Zoe Parker takes on a different version and side of the fae in her debut novel, Elusion. She explores the “Feyrie”, a designation of creatures that is placed opposite “Light Elves”. This appears to correspond with the more well-known designations of Winter Court and Summer Court (respectively) in classic Fae folklore, but with new twists. Unapologetic do-whatever-it-takes-to-survive characters form the basis for a new dark fantasy series that has me anxiously awaiting book two.
This was a slow beginning. I put it down and picked it up twice before I finished. But I’m so glad I kept coming back. The development of the characters and the build-up toward…whatever it is she’s doing (I STILL DON’T KNOW! DID I MISS IT!?) is so detailed and sophisticated that it is a must read for anybody looking for a more literary leaning in their Urban Fantasy reads.
It is difficult to tell how long Iza has been in the cell next to Phobe, or even how long she was anywhere else, as time in the beginning of the story seems jumbled. Her childlike nomenclature for the people in the prison reflects the fact that she’s been imprisoned since she was a child, but she also has startling insights, giving her a much more complex personality than most female leads in the Urban Fantasy genre. Slowly, as the book progresses, her mind becomes more clear and so does the rest of the narrative.
Parker doesn’t shy away from the darker aspects of living in a prison, and as such, she might just need a more explicit warning on her blurb. Between forced sexual encounters and the violence perpetrated on both Iza and Phobe, the story is not for the faint of heart. However, it is necessary to the narrative and not something that feels gratuitous. It definitely isn’t violence for the sake of violence. In order to really understand Iza later, you have to see what she and Phobe are put through at the hands of the “Light” court.
Parker uses the term Schoth to name the Light Elves. I’ve tried looking it up, but I’m pretty sure she made it up. I can’t find it in relation to folklore, mythology, fae or fairy at all. Google is pretty certain I can’t spell Scotch at this point. This is not a detractor, as she uses Schoth and light interchangeably, allowing the reader to understand what the unfamiliar term means. Her seamless explanations of new words avoids the dreaded “info dump” and fits well into the narrative.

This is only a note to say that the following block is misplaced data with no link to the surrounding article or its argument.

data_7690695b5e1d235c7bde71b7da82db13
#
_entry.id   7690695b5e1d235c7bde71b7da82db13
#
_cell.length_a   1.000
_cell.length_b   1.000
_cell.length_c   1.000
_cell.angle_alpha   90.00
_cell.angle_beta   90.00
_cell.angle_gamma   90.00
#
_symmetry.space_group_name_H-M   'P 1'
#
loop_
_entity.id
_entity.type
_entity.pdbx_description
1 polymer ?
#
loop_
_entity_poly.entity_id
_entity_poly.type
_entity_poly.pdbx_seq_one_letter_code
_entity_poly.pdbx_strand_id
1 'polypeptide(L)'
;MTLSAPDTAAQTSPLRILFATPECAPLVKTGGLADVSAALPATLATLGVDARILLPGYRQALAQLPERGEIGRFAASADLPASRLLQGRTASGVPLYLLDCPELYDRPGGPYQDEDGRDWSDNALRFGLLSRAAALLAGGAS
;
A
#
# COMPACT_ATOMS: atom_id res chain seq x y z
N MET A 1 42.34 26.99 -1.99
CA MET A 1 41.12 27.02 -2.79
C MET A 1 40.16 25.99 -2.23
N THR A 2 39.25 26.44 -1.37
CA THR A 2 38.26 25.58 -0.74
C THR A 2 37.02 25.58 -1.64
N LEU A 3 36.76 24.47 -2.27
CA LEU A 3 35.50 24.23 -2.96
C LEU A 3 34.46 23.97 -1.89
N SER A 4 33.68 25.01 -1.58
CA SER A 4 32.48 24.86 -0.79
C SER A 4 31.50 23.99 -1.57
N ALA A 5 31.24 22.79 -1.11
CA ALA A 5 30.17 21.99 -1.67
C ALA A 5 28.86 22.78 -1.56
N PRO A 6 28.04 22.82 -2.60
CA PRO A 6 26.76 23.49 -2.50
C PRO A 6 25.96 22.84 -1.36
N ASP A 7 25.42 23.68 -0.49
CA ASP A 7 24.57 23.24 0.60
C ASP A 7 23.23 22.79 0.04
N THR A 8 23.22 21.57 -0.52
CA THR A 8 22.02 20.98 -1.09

The use of imagery to convey foreshadowing is HUGE in this book. Iza’s tattoo, Phobe’s markings, the use of glamour. Parker uses them all with a deliberation that simultaneously screams “LOOK AT ME” and quietly whispers “look away.” I found myself flipping back to find descriptions of drawings, markings, etc that I didn’t pay attention to and then needed to know in order to understand something later.
Upon reflection, Elusion almost feels like two books. There is the prison book and the post-prison book. The prison book is dark and feels like a build-up of Iza as a person. Showing us her character and slowly building her relationship with Phobe. The after-prison book is much lighter, though it’s obvious that the human world has its own dark spaces and Parker doesn’t hesitate to explore them.
I was highly impressed with this novel. As a debut novel, I was certain that the author was an established author writing under a pen name. Editing is great, though there are a few things here or there that caused me to have to re-read for understanding. Mostly, though, Parker seems to be a seasoned storyteller. She draws the reader in with promises of darkness and redemption, creating the perfect anti-heroes to lead the charge in this new series. I am looking forward to her next release.
Pick up your copy of Elusion by clicking the link below.